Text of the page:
BBC Radio 4’s Today programme broadcast an item this week [10 March 2008 – 6.50am] on our article about the Office of Government Commerce’s appeal to the High Court over a ruling of the Information Tribunal that early Gateway reviews on ID Cards should be published.
Co-presenter John Humphrys began the item by saying:
“The government does not want us to know how its big IT projects are going. It’s using an ancient law to keep these massive projects, most recently ID Cards, from public view…”
Humphrys asked me why the public should know what’s going on if [Gateway reviews] are internal stuff.
I said that so many big government IT projects have gone wrong, such as a prison service system [C-Nomis], police systems and at the Home Office but the government claims all is well. If Gateway reviews were published, Parliament and even people involved in the projects would be able to see how things were going. [There’s no automatic right for those involved in government projects to see Gateway review reports on the schemes they’re working on.]
I also said that the government has tried three times to keep the Gateway reviews secret. [A decision of the Information Commissioner went against the government’s case, as did a decision of the Information Tribunal, and it went to the High Court in another government appeal.]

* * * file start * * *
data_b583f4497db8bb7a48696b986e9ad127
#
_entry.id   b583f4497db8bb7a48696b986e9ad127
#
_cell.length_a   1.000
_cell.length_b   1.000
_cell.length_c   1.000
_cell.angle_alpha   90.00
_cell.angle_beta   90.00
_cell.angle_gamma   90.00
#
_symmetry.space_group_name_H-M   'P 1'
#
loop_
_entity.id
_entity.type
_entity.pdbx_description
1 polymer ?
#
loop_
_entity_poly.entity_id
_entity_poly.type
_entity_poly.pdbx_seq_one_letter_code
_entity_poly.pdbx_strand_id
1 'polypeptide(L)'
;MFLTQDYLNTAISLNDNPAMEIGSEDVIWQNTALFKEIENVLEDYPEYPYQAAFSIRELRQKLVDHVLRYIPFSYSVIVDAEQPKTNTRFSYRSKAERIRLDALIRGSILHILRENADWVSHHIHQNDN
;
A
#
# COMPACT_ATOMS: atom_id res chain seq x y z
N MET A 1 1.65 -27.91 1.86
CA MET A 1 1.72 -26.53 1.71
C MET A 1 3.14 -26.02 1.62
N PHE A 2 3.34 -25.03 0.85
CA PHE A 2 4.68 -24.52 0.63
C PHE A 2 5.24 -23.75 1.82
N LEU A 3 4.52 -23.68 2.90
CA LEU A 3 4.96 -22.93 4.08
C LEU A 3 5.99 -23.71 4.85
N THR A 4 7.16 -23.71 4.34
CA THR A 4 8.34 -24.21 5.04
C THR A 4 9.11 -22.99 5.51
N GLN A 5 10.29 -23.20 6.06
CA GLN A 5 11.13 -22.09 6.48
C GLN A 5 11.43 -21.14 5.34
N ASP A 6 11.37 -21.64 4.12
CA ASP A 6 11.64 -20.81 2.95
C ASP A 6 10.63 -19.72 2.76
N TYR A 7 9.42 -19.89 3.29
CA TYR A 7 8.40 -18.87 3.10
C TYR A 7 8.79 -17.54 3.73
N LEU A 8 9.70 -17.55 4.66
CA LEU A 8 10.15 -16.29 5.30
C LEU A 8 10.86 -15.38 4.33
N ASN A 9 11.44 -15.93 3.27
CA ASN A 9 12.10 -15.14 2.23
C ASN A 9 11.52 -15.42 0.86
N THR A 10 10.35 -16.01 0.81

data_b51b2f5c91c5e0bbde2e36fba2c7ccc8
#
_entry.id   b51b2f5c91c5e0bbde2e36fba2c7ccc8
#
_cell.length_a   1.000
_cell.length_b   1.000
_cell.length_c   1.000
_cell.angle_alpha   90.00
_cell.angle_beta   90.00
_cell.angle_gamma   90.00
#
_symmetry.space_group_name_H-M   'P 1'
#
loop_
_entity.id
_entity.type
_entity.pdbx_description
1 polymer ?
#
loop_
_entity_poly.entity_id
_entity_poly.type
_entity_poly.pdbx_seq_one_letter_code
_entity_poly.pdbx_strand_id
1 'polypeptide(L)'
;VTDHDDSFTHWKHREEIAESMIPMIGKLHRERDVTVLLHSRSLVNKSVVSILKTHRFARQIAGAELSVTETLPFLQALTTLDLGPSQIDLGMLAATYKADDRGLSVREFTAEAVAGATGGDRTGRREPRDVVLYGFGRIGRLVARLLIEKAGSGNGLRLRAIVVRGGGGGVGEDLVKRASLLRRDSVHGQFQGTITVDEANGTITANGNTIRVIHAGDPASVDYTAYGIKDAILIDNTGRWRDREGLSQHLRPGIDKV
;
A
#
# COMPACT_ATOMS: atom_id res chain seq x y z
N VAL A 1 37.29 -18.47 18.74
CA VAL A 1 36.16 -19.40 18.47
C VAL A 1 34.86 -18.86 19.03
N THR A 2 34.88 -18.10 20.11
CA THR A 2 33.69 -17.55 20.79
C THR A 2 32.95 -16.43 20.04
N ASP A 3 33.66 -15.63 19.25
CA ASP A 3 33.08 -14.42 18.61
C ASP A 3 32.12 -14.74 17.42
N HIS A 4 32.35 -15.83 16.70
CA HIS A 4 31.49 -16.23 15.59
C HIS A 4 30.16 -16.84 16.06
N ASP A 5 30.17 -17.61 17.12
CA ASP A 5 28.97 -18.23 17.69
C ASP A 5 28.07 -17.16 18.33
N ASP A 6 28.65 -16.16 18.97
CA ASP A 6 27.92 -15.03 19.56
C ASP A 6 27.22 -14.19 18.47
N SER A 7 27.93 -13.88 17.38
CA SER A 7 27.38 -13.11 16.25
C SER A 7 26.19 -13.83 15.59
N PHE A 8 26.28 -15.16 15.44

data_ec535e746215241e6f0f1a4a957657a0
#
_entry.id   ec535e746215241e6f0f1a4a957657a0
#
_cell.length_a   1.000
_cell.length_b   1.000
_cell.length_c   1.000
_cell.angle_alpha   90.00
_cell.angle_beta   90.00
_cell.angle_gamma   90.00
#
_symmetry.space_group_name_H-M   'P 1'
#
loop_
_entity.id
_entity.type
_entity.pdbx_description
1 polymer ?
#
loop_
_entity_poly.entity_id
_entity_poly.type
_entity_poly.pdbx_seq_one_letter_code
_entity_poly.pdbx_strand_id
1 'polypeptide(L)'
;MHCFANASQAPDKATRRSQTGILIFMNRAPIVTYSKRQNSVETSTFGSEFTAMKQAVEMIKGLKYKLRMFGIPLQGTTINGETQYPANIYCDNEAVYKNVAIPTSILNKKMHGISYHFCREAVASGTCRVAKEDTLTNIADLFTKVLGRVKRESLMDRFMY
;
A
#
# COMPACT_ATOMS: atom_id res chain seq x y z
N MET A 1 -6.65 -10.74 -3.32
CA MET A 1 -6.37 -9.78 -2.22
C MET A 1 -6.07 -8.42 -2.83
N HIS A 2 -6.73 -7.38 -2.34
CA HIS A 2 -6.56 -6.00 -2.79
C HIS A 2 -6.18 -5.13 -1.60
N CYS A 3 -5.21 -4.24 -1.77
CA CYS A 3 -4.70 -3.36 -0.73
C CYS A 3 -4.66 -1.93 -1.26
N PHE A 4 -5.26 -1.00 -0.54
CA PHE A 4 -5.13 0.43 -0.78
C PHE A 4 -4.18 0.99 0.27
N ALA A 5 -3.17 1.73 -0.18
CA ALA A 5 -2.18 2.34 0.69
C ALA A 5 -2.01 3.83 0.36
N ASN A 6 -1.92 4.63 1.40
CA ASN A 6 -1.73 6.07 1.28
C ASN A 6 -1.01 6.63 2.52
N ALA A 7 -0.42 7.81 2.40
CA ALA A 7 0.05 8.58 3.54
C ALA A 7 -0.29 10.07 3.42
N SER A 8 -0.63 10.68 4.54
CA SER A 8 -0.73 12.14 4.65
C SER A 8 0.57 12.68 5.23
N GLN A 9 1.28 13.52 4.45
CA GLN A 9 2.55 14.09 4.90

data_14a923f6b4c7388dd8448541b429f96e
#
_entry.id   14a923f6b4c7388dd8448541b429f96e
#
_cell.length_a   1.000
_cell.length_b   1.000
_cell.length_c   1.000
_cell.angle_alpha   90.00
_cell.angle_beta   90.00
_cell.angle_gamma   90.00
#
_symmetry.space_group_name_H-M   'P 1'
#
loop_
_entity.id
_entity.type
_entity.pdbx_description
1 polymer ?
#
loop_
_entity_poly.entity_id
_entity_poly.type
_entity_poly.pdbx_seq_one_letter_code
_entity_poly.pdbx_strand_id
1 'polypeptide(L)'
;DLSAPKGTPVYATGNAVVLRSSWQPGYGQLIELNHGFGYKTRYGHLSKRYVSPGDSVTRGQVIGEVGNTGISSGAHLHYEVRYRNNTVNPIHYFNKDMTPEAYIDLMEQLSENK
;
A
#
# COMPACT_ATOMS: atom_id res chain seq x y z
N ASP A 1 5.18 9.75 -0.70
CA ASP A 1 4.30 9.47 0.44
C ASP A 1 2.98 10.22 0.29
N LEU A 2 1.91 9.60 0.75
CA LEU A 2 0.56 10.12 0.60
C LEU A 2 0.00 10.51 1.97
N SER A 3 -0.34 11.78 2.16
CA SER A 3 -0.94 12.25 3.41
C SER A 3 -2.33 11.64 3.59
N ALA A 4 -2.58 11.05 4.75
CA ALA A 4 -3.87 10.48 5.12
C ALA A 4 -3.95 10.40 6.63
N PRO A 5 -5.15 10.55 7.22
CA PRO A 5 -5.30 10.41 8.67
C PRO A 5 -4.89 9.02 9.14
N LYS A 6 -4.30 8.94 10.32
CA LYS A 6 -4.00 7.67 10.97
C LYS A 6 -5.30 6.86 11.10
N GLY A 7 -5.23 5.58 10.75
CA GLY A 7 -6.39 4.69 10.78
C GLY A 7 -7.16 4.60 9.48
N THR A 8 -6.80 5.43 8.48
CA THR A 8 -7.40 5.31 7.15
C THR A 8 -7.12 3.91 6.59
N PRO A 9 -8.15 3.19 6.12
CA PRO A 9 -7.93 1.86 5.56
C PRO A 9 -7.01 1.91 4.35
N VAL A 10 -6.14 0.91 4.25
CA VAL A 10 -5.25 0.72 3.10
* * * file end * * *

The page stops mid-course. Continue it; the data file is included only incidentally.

The 1689 Bill of Rights was being used keep the reviews secret. This was being challenged by the Information Commissioner who wants the reviews published, in part to address the deficit in transparency and accountability.
“The government is happy to have independent rolling reports on schools and prisons but not itself when it comes to the big IT projects,” I said.
Humphrys wanted to know what difference it would make if the reviews were published. He asked: “What might we know we don’t already suspect?”
I said MPs would be able to ask questions for example about how ID Cards and other projects were going before they had letters from their constituents complaining about the service from government.
“The government says they want these reviews to be done frankly and honesty by the people they’re interviewing, and if there was a threat of publicity the civil servants who are doing the reviews would not be open and honest in them. Of course the Commissioner’s argument is that civil servants are very professional people and they’ll be honest and frank whether the reports are published or not.”
I’ve posted a separate, detailed entry on the High Court case on ID Cards gateway reviews, why the 1689 Bill of Rights was at the centre of the government’s arguments, and the role in the case of the Speaker of the House of Commons.